The tone of his voice controls the meaning of the question. His words are dismissed as silent observers. He isn’t asking what intrigues me about the gas station or convenience store industry. No, the tone is in control, and it wants to know how badly I screwed up my life to end up here.

Why do you want to work here?” he asks. His upper lip nearly kisses his nose with indignation.

His words fling off his lips, as carefree as children in a bouncy house. But his tone means business. His tone wants answers. His tone demands the truth in all its ugliness. His tone will accept nothing less than the splitting open of my life for examination and judgment. He is the manager. I am applying as a clerk. I owe him answers. Poor people always owe something to someone.

I glance at his computer screen and notice an unfinished game of solitaire. He needs to move the queen of hearts over to the black king and free up that ace. He catches me looking at the screen and clears his throat. Answers. Now.

The truth is easy. It pings around my noggin like the silver ball of a pinball game. I don’t want to work here. That’s the truth if you really want to know. No one does. No one has ever wanted to work here and no one ever will. I’m pretty sure even you don’t want to work here.

But the manager of this gas station/convenience store isn’t on a quest to find the larger truth. He has no meaningful intention of keeping it real with me. He just wants to hear my damage so he can deem me worthy of another shot.

“I need a job,” I answer.

Nothing scares young people more than middle-aged poor people.

At that moment, I know I’ve killed his dream of becoming a hero. His fantasy of posting my story on Facebook to humblebrag about helping a woman who was down on her luck. Don’t praise me, he would write, I just did what anyone else would do. I imagine him practicing, just for a second, what he will tell BuzzFeed or Upworthy after his status goes viral. Now, none of it will happen, and he hates me for it. I stole his glory with my average life.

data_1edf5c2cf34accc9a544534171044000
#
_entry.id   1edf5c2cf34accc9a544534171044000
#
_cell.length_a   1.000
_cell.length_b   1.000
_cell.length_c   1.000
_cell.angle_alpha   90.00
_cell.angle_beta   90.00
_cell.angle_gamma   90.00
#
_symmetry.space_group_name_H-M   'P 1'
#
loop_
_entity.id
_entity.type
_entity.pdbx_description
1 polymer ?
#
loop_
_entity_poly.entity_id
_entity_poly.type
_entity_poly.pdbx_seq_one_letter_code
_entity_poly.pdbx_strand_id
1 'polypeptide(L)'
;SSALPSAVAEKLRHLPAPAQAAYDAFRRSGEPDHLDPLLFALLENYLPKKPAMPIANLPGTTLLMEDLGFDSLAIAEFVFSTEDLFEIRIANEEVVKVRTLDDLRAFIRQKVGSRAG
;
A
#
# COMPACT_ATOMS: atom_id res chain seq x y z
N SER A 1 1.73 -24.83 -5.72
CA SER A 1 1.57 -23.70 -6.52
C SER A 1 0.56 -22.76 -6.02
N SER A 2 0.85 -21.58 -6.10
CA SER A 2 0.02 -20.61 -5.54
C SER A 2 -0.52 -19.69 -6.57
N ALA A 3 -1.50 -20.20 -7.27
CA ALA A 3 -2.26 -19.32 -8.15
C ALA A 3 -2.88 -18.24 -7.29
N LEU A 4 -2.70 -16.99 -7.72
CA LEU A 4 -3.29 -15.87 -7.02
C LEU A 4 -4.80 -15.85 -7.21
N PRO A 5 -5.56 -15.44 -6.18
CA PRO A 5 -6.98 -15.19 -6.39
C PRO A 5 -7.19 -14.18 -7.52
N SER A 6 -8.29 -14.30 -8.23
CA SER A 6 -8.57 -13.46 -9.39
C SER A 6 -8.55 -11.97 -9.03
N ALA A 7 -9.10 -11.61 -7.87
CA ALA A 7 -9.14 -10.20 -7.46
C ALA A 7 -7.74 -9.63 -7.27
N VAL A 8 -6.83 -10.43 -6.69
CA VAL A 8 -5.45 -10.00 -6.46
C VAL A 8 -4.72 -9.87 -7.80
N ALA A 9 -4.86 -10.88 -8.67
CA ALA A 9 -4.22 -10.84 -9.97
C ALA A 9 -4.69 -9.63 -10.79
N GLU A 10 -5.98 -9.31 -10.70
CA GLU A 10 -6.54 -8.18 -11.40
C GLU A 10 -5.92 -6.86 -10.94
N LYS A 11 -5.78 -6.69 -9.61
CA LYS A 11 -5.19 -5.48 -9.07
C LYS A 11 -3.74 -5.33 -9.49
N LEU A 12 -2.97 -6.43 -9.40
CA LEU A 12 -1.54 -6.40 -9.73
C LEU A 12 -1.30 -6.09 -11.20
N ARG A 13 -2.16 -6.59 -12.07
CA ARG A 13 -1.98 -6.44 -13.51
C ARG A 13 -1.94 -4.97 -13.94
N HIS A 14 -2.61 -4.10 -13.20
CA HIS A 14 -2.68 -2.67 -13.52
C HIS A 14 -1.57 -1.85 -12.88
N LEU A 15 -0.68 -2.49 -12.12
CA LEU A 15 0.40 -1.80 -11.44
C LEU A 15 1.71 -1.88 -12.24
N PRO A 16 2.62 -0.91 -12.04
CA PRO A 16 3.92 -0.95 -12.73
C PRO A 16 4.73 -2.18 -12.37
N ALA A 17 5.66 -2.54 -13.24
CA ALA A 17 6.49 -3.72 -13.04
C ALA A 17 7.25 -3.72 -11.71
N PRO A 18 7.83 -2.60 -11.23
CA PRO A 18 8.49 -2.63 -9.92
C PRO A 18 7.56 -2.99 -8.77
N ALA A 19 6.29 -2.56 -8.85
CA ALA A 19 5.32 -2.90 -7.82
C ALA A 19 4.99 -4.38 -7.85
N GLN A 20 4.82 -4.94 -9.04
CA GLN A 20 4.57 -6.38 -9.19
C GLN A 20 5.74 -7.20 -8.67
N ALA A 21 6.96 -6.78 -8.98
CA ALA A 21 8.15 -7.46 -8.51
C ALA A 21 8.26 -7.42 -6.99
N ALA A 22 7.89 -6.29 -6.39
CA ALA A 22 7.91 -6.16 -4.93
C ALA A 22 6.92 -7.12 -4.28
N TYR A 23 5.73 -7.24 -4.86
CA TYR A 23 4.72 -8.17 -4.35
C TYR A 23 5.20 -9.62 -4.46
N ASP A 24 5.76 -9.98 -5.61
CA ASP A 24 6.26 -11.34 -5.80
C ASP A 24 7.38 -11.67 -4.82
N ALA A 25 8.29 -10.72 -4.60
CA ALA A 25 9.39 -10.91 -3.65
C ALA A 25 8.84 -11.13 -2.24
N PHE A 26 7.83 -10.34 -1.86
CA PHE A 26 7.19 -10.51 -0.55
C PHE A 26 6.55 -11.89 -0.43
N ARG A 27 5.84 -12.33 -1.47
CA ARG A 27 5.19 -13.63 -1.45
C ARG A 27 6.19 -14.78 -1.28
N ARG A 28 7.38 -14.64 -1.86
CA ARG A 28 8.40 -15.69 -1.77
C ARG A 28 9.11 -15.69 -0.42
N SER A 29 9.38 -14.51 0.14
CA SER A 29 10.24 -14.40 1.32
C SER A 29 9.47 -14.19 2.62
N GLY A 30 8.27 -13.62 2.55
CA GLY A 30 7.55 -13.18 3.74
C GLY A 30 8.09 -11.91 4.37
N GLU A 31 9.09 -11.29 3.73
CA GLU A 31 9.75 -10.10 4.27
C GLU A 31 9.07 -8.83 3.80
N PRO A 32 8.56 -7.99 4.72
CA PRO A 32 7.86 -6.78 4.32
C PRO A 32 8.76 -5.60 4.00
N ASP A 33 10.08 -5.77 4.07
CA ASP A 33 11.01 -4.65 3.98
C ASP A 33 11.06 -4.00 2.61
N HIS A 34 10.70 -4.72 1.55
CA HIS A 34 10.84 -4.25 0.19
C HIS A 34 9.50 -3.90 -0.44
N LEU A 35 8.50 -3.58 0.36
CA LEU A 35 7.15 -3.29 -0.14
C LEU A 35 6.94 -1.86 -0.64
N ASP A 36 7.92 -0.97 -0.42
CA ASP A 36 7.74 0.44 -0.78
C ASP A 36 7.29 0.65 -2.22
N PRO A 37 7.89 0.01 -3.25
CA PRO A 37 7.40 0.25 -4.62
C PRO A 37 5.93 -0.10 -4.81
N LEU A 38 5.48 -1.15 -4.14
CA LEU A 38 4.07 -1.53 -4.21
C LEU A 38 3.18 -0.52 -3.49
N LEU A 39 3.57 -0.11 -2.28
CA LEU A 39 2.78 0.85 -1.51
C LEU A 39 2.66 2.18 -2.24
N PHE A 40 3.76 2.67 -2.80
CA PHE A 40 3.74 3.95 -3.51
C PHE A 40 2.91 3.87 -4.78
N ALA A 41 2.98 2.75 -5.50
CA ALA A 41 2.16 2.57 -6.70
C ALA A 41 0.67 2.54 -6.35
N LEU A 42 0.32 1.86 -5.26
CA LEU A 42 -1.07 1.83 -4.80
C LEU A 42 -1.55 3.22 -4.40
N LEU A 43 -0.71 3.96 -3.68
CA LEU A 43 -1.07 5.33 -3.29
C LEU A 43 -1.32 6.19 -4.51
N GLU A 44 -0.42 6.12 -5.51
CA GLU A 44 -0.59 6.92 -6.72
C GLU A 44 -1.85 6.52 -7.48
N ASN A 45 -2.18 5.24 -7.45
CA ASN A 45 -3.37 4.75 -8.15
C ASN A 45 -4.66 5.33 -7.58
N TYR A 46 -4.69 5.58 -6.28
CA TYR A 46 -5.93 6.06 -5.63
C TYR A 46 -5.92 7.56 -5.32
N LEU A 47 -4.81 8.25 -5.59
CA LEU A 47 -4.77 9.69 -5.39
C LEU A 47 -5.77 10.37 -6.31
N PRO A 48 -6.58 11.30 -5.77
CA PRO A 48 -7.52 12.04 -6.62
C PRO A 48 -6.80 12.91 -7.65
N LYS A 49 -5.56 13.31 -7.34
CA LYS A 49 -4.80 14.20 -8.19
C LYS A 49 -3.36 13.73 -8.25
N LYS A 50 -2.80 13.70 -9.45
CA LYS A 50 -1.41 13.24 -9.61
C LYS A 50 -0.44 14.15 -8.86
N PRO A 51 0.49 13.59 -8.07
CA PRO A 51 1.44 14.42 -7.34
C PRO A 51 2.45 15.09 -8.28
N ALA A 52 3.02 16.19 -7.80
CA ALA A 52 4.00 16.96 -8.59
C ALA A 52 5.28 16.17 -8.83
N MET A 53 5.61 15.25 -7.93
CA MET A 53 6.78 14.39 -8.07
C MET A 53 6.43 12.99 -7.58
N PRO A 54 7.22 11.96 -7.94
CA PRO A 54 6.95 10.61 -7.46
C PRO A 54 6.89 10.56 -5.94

But everyone needs a job, he says. There must be more. There must be a why. Why does a woman twice his age want to work here?

Without a clear indication, without a marker of some sort to pinpoint when I careened off the path of the American Dream, he won’t know what mistakes to avoid. He could be looking into his future. This must terrify him. Nothing scares young people more than middle-aged poor people.

False stories fly from my brain to my lips, but I refuse to open my mouth. I can make up any number of lies to appease his curiosity as to why a woman his mother’s age is looking for an after-school job.

I took a wrong turn and spiraled out of control, but I am working my way back. One day at a time. Man. Just one damn day at a time. I could methodically flip a 30-day chip through my fingers to drive home the commitment to my sobriety. Clenching the coin in my fist, kissing it, and pointing to the heavens with closed eyes might be overkill.

Maybe I was a stay-at-home mom. Married my sweetheart 25 years ago and now my youngest has entered high school. It’s time for this lady to get her life back. Whoot. First order of business, get a job! Exclamation point. Smiley face. Just wait until the moms at soccer practice hear about this. What a hoot!

Or better yet, I was a corporate attorney making millions until I realized it was meaningless. I checked out of the corporate bullshit game and now want to serve humanity by selling Bud Light and Marlboros to a steady stream of burnt-necked workers wearing hard hats and safety-orange T-shirts. Fuck the man, man.

I could say any of these things, but I don’t. I stick with the truth. I need a job. Like millions of Americans, I’ve always held a job — not a career, a job. Crappy jobs no one wants. Jobs meant to be the starting-off place, not the ending up-position. I’ve been a waitress, a bartender, an administrative assistant, a background researcher, a retail clerk, a dog sitter, a gardener, a waitress, a waitress, a waitress…

And once, I tried out to be a maid. Really. It was a tryout. After the first interview, the couple hiring couldn’t decide who would be best at cleaning their toilets and loading their dishwasher, so they called two of us back for a scrub-off.

During the initial interview, I sat on the edge of the most massive couch I’ve ever seen, answering questions with a manic enthusiasm better suited for a game show than an interview as a housekeeper. I suppose, to be fair, the couple needed a giant couch. A regular sofa would have resembled doll furniture in their huge living room. I didn’t dare sit all the way back, or my feet would have stuck straight out. The position I was applying for had me feeling small enough without being swallowed up by a king size couch.

In the end, my perky enthusiasm wasn’t enough to seal the deal, but it was enough to keep me in the running. It came down to one other woman and me. The couple decided to have us come in for a test run of scrubbity dub and fluffity fold. A cleaning one-off, a mop-and-glow smackdown. May the best poor person win! Anyone with dignity would have told them to piss right the fuck off. Anyone with rent due in a couple of weeks asked, “What time do you want me there?”